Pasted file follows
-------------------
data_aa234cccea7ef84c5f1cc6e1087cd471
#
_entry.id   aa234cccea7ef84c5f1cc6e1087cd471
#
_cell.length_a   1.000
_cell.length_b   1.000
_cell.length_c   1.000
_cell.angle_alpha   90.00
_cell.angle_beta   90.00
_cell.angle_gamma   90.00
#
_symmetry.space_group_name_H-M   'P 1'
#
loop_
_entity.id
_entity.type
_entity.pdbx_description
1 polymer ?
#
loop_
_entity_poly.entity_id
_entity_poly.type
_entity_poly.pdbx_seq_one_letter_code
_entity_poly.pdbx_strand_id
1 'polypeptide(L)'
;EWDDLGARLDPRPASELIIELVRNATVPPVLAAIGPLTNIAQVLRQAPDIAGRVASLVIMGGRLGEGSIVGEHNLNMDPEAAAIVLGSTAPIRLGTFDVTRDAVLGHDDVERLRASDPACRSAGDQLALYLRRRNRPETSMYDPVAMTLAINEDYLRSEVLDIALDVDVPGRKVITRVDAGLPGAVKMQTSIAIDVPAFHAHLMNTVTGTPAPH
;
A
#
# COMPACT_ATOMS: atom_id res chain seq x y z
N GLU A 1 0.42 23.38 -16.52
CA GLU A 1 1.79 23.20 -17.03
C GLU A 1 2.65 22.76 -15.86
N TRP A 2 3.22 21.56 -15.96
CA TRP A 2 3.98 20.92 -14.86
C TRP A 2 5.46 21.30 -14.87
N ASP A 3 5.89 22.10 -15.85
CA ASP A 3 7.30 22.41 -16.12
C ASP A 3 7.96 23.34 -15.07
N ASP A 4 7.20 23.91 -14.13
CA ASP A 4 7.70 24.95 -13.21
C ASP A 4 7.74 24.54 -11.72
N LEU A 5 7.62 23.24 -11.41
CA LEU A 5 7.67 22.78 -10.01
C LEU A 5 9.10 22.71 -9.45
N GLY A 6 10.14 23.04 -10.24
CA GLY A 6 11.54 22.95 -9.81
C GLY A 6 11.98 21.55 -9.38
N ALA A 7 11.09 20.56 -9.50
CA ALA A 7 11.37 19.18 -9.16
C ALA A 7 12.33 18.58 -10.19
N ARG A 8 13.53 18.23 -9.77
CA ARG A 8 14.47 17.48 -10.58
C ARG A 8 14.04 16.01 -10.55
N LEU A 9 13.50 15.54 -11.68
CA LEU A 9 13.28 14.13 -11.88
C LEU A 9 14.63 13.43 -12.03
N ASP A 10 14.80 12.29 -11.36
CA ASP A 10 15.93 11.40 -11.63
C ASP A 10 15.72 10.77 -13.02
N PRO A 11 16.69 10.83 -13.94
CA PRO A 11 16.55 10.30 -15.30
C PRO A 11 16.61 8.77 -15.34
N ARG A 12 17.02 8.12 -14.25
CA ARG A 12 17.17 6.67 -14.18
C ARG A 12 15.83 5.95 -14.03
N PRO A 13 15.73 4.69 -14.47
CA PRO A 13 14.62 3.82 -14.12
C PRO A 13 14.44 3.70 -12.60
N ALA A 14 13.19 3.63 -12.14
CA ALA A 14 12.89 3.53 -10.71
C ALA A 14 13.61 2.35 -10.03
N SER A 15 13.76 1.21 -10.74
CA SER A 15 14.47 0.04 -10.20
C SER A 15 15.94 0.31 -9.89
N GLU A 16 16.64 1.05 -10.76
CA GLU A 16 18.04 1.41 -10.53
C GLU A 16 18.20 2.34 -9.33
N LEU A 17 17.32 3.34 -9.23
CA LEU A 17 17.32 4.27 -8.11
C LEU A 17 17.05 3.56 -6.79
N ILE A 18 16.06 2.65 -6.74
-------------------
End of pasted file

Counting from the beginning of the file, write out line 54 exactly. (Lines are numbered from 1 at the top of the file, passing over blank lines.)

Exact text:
C ARG A 8 14.04 16.01 -10.55